Sola Scriptura – the scripture alone. This is the mantra that embodied the failed attempt of Protestants to reform the Roman Church and eventually led to the chaos of the thousands of denominations that we have today. It seems such a noble sentiment, as we have written before. However as is so often stated “the proof is in the puddin” – and in the case of Protestantism the “puddin” has outdone Baskin Robins’ with it’s numerous flavors.

The point of this article however is not to rib Protestants, but to take a look at the idea of Sola Scriptura. Sola Scriptura is not just an approach to the scripture, it is a philosophy. It is the framework of the Protestant world view. We could at this point take the time to look at just how this worldview has failed the West and left us on the brink of social and spiritual anarchy, but here I want to take a more practical approach to the subject. I want to essentially ask a very rational question: why should anyone believe the Bible to begin with?

I will allow you to wipe the saliva from your chin and close your mouth, and then revisit the question: why should anyone believe the Bible? Here we are in the rational West. Here, where we are given the catechism of empiricism. Here where we need evidence of everything, why is it that Protestants accept off-hand that the Bible is better than the Bhagavad Gita? “It is the inspired Word of God” you shout. But why do you believe that? I must admit that this was a perplexing question for me as a young Evangelical minister. I could tell you what I believed about the Bible and give the logical arguments for those beliefs, but I really had no reason to accept the Bible as having any authority. After all, who says that the Bible is the Bible? Who says what texts have spiritual authority and which texts do not?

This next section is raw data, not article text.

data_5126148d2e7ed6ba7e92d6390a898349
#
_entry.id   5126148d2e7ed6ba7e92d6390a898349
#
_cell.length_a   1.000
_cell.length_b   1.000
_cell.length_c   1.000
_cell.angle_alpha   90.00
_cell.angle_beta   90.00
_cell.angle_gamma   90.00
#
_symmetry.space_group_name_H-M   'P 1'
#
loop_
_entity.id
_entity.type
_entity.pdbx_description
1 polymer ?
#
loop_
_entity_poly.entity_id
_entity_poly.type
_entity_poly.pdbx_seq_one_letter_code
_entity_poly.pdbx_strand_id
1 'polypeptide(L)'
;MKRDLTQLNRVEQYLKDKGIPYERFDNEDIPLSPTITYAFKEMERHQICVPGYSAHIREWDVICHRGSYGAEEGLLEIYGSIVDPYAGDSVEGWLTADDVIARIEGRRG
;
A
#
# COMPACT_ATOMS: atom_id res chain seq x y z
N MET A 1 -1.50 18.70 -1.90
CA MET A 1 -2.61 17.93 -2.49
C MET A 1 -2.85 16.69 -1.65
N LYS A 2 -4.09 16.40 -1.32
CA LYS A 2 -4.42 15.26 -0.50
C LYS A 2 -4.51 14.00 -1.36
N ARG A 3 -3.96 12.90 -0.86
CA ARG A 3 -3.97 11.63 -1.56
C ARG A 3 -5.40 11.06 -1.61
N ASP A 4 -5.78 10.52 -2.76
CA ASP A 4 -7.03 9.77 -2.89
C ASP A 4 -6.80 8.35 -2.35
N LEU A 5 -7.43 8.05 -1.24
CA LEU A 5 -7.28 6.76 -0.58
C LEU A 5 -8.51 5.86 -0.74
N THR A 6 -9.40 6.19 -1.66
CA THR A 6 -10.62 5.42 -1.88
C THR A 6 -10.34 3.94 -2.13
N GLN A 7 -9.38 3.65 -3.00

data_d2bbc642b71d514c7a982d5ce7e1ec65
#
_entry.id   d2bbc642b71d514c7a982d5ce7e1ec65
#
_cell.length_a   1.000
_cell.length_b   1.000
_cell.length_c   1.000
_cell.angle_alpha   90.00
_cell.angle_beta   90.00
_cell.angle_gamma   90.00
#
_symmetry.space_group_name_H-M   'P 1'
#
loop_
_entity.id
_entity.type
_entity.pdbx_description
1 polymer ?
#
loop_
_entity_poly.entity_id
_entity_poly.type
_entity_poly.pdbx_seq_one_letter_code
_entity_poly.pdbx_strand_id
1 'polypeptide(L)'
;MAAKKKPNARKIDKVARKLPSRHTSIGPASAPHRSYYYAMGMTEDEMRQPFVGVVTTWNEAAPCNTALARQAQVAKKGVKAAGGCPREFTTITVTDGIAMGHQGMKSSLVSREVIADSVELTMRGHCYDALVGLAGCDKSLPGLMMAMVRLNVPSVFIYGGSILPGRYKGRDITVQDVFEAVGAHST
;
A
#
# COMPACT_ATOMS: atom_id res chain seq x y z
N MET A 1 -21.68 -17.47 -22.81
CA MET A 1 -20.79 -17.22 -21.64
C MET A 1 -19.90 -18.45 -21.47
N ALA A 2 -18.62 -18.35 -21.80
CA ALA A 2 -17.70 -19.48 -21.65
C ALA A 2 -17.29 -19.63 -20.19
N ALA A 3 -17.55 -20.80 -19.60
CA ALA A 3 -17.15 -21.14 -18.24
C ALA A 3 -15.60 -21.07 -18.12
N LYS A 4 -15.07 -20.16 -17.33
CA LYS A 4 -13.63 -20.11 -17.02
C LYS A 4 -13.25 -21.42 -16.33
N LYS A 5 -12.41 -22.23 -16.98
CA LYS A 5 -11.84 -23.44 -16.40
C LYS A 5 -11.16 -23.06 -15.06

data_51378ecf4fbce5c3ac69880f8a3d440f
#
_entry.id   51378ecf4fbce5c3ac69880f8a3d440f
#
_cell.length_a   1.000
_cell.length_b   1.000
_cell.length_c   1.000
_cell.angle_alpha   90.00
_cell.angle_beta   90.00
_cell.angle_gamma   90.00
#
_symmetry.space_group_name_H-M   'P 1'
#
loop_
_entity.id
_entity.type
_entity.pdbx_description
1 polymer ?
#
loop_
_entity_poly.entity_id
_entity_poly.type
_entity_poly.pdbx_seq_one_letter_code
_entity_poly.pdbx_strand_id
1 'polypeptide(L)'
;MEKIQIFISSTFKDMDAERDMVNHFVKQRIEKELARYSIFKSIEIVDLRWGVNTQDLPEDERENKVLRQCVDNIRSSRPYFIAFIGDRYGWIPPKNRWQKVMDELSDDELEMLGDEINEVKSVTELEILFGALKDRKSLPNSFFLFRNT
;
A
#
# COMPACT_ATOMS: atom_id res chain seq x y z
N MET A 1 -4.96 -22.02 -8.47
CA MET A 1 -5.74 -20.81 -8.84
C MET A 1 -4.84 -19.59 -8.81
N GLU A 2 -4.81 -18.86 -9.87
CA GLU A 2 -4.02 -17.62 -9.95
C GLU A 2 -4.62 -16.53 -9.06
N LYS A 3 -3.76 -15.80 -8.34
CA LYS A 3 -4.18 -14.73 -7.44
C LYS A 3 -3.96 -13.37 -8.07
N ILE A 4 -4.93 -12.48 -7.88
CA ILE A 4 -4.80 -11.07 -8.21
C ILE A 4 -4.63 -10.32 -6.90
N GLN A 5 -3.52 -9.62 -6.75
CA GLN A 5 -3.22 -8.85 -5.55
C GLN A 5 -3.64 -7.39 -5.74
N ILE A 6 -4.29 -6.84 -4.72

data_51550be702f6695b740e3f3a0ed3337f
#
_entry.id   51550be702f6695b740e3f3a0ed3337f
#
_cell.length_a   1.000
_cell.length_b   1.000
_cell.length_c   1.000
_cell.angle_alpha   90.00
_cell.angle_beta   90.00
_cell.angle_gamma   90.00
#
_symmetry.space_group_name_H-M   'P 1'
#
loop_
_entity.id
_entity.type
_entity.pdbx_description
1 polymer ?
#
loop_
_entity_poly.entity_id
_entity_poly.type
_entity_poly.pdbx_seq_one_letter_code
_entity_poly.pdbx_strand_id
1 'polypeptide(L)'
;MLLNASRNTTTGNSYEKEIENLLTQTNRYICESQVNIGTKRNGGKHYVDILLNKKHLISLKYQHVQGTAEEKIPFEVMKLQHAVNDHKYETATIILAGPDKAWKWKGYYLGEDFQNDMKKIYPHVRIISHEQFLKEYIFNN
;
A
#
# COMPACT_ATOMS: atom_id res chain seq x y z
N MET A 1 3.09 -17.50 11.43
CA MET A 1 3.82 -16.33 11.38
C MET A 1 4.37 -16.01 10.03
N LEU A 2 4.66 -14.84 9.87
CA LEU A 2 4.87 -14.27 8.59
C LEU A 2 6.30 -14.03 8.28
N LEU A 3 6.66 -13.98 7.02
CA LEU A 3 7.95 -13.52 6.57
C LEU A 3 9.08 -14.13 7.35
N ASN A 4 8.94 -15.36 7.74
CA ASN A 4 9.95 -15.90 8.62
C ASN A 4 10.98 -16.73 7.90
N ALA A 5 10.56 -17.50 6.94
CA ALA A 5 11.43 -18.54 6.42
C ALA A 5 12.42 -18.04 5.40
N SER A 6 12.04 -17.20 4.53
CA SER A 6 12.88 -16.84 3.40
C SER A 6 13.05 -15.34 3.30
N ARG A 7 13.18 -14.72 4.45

Now to confuse the issue a bit more, a look at christian religious texts from the first centuries of the Christian era will reveal that there were many, many more texts that did not make it into the scripture than those which did. These range from very respected writing like the Didache (which nearly made into the canon), to the wild-eyed writings of Sethian Gnostics. We could fill a book shelf with Bibles if they all had been admitted. Yet only 27 books were chosen for the New Testament. The question remains why?  When I was a child I remember the most angry my father ever got with me was when I tossed a Bible flippantly in the corner. I was told that the Bible was holy and should be respected. Yet where did we get that idea from?

There are times when Protestant Christians act as if the Bible floated down out of heaven on a cloud (perhaps somewhere in the mid-west). The Bible is a book with a history and a tradition. Christians venerate (honor) it because it has been handed down from one generation of Christians to the next from the days of the Apostles. We believe it is holy because those who gave us the Christian faith also gave us the Bible and told us that the Bible was holy. This however creates a problem for those who hold to Sola Scriptura. If you contend that one should abandon sacred tradition and hold only to what we can derive from the scripture alone, then we would have no reason to accept the scripture. It is after all sacred tradition that vindicates the Bible.

You cannot amputate the scripture from the tradition that handed it down to us. You cannot venerate the Bible and at the same time disparage the Christian Fathers that preserved its writings for us. You cannot suggest that the Church fell into apostasy and then use those very people to substantiate the sacred text. It is for this very reasons that the existence of the Bible makes Sola Scriptura untenable. We have a Bible because of sacred tradition, not in spite of it. The scriptures were never alone, and they never should be.

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